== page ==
Automate Installing SCCM Client for Azure AD Autopilot Devices via Intune and PowerShell

With more and more organizations moving to Modern Management approach to manage their endpoints; there is an increase in adapting and leveraging Endpoint Manager and Autopilot where devices can be shipped directly from manufacturers (OEMs) to users. Typically, the OEM would go about Pre-provisioning (AKA White-Glove) those devices where all essential apps are installed and ready to be used by users when they receive and enroll their device (upon first logon) into Intune (Azure AD joined only) 

However, many of Microsoft customers out there still use Endpoint Configuration Manager (MECM or SCCM) on-prem and are yet to be 100% cloud based, and if we add the fact that Intune have a lot to catch up on compared to SCCM, many administrators may well prefer to get the best of both worlds (i.e. manage devices via Intune and SCCM simultaneously). 

While we can preload devices with most apps during pre-provisioning; The SCCM client installation presents few challenges:

  • Enrolling devices into SCCM requires CMG (Cloud Management Gateway) which adds to the cost of your Azure Tenant.
  • Without CMG, the alternative would be to connect devices to on-prem Configuration Manager via a VPN, however, at the point of pre-provisioning, no access to corporate network is available. 
  • Most VPN Solutions require an active user to login before establishing a VPN connection to the corporate network so we can only trigger the installation when a device has successfully passed security checks and connected to the corporate network. 

To go about this scenario, I have broken the deployment into three steps:

  • Package the SCCM client for Intune (convert to Intunewin package).
  • Download SCCM client to endpoints as part of pre-provisioning (white Glove) – or as a user-driven installed app
  • Trigger the installation upon user login via a scheduled task and a PowerShell script when a set of conditions are met.

 

Step 1: Package the SCCM client for Intune

To package SCCM in an format that Intune can understand, download the Microsoft Win32 Content Prep Tool. This tool allows you to create Win32 packages that can be uploaded to Intune. Click on “Code” and choose “Download ZIP”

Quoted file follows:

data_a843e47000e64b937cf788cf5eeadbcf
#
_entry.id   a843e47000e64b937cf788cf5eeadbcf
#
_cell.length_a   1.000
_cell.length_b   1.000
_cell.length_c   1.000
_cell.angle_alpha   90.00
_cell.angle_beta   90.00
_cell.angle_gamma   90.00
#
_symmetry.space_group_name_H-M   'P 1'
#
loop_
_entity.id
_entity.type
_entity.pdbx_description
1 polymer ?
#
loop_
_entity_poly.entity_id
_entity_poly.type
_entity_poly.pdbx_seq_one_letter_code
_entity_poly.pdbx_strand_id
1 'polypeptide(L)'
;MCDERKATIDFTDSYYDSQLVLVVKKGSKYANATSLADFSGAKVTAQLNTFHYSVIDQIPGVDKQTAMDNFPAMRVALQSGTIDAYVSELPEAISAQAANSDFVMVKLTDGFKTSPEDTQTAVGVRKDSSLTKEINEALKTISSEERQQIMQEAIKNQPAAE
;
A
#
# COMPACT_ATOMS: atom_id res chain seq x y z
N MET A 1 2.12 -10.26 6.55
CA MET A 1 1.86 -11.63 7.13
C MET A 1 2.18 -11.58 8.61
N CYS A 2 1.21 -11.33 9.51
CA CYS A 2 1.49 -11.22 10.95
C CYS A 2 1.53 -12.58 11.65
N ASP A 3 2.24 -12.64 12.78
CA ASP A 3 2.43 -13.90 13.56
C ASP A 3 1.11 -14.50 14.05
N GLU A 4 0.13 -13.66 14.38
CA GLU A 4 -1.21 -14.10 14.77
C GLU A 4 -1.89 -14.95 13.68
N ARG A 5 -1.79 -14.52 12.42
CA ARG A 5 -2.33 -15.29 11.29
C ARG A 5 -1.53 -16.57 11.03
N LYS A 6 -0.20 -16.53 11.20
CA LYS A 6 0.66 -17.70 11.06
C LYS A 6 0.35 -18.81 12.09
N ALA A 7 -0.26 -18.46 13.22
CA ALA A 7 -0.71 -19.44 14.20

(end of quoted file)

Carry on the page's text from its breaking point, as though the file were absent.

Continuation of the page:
Extract the contents – they will look similar to this

2021-11-22 22_13_41-Microsoft-Win32-Content-Prep-Tool-master2

We will come back to this later, for now let’s get the installation script ready

The script will do several checks before triggering an installation:-

  • Is SCCM Client already installed? if yes, exit.
  • Is SCCM package (MSI) downloaded on the endpoint? if not, exit.
  • Has the device connected to VPN and is SCCM server on-prem ping-able? if not, exit, otherwise trigger the installation. 

What you will need to have in hand to customize the script? 

  • SMSMP: The FQDN of your SCCM server
  • SMSSITECODE: Your SCCM site code
  • FSP: Fallback Status Point (If applicable)

The script

 

Replace the variables in the code to suite your environment (lines 78 and 89). 

Save this code as “InstallSCCMClient.ps1” and place it to your SCCM package contents 

2021-11-22 22_50_53-SCCMPackage2

Prepare and convert the SCCM package to Intunewin format

As explained earlier, the Intune Win 32 App will only copy down the package and will not install it. In order to do that we need a simple .cmd or .bat file that has a copy action. In this example, I am instructing Intune to copy the package to C:\temp\SCCMpackage on the endpoint